More than 2,000 people were surveyed across the UK in November 2021.

Unlike cash machines, you don't have to withdraw rounded amounts and our experience shows that many people using it live on tight budgets and, for example, may not have £10 in their account to withdraw from an ATM

Natalie Ceeney, Access to Cash Action Group

A spokesperson for the trade association UK Finance said: “The banking and finance industry has publicly committed to ensuring there is continued access to cash for those who need it, when they need it.

“In December, the Access to Cash Action Group (CAG), chaired by Natalie Ceeney, set out plans on how the industry will deliver on these commitments through a range of solutions, including shared bank hubs and free ATMs alongside cashback without purchase, which was recently expanded to cover over 2,000 shops.”

Ms Ceeney said: “Cashback at the till is the latest innovation to help protect cash access and I was delighted that it was included in the Financial Services Bill last year.

“When we trialled it as part of the Community Access to Cash Pilots, we were really pleased by the outcomes and the feedback of people using it.

“Unlike cash machines, you don’t have to withdraw rounded amounts and our experience shows that many people using it live on tight budgets and, for example, may not have £10 in their account to withdraw from an ATM.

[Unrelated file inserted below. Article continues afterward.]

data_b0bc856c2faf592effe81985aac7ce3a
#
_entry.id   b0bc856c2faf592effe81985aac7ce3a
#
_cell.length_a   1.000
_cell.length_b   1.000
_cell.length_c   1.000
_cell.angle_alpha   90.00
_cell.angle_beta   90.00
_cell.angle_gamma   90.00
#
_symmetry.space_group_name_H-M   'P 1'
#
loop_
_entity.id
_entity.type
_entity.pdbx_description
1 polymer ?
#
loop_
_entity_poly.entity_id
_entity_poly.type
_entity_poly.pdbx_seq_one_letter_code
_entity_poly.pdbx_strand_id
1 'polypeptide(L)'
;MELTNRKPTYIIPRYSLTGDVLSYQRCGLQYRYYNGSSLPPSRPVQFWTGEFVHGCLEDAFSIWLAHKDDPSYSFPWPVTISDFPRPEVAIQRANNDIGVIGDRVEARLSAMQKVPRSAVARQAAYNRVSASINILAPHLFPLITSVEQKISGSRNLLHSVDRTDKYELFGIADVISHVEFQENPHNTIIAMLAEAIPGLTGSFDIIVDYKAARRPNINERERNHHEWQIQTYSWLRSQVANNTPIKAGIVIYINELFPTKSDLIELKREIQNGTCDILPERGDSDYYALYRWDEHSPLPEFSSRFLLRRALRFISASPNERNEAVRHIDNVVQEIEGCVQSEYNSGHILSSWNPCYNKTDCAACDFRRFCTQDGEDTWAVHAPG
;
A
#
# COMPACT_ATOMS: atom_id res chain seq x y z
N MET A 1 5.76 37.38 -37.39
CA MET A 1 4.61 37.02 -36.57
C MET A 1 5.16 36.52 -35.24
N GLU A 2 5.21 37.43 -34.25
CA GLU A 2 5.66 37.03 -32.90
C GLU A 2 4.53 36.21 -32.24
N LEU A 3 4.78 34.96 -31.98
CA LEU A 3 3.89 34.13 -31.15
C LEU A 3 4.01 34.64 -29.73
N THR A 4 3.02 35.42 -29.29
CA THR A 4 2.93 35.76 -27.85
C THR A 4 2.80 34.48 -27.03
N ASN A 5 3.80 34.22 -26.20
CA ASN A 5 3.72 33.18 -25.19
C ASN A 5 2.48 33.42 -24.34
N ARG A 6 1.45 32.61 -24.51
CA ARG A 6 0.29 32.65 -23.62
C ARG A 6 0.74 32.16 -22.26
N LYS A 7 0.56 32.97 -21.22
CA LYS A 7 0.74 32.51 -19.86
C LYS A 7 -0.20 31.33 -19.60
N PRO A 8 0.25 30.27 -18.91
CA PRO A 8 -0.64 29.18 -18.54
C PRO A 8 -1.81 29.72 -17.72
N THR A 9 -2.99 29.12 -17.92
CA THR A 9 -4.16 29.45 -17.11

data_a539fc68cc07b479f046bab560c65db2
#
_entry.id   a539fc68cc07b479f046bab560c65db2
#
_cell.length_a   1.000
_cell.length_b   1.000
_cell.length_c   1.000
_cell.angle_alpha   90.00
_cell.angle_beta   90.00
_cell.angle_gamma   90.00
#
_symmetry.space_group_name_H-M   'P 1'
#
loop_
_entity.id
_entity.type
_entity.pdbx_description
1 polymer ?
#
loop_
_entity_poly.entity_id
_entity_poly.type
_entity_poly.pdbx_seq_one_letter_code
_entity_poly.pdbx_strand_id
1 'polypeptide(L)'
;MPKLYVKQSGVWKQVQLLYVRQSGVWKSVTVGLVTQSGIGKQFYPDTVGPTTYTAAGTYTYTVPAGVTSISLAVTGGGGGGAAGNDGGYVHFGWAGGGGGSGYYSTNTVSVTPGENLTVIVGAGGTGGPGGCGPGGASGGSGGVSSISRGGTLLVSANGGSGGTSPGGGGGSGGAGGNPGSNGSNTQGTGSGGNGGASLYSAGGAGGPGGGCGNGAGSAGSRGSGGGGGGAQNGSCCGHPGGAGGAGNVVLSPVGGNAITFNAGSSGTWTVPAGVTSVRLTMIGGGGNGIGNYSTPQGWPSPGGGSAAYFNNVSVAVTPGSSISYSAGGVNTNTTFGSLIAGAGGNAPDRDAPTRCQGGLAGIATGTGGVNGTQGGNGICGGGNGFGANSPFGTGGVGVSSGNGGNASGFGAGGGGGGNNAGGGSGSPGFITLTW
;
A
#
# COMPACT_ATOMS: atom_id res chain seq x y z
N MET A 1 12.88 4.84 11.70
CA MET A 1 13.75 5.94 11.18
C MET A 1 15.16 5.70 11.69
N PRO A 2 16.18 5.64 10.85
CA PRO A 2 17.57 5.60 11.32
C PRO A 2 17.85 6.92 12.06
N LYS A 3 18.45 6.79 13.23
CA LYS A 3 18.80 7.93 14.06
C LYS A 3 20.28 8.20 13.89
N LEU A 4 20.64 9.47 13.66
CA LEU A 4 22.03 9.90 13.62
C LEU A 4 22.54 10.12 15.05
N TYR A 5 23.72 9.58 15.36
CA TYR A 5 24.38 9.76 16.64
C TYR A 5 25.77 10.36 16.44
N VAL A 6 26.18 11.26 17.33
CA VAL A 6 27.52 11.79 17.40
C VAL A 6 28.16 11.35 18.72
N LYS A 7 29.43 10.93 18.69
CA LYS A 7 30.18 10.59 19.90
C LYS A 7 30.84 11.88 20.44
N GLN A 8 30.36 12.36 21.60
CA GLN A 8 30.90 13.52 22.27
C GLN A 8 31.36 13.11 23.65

“In fact, around half of all withdrawals during the pilots were under £20.

“I recognise that some people prefer visiting cash machines or their local bank or Post Office but in some locations, where the village shop is the centre of the community, there is trust between the shop owner and customer – that’s where cashback at the till did come into its own.

“It’s still very new and it’s beginning to roll out across the country, but I agree that long term we do require legislation from the Government to protect access to cash.”

John Howells, CEO of ATM network Link said: “While it is still early days for cash-at-the-till without purchase, and there are still the effects of Covid-19 to contend with, consumers’ usage continues to grow very strongly and last week there were almost 10,000 withdrawals (averaging £23), a week-on-week increase of 23%.

“The service is also proving very popular with small retailers who appreciate the fee that they get paid when they choose to offer the service.”

Federation of Small Businesses (FSB) national vice chair Martin McTague, who sits on the Access to Cash Pilots Board, said: “The incentives for small shops that offer cashback without purchase need to be sufficient to cover accompanying admin, security and insurance costs to the business owner.

“Freedom is crucial when it comes to payments. Regulators should protect the right of firms to install the mix of methods that works for them and their customers.

“With all the other pressures they face at the moment, we can’t expect small businesses to take over the vital role that banks and Post Offices play in protecting access to cash for as long as people want and need it.”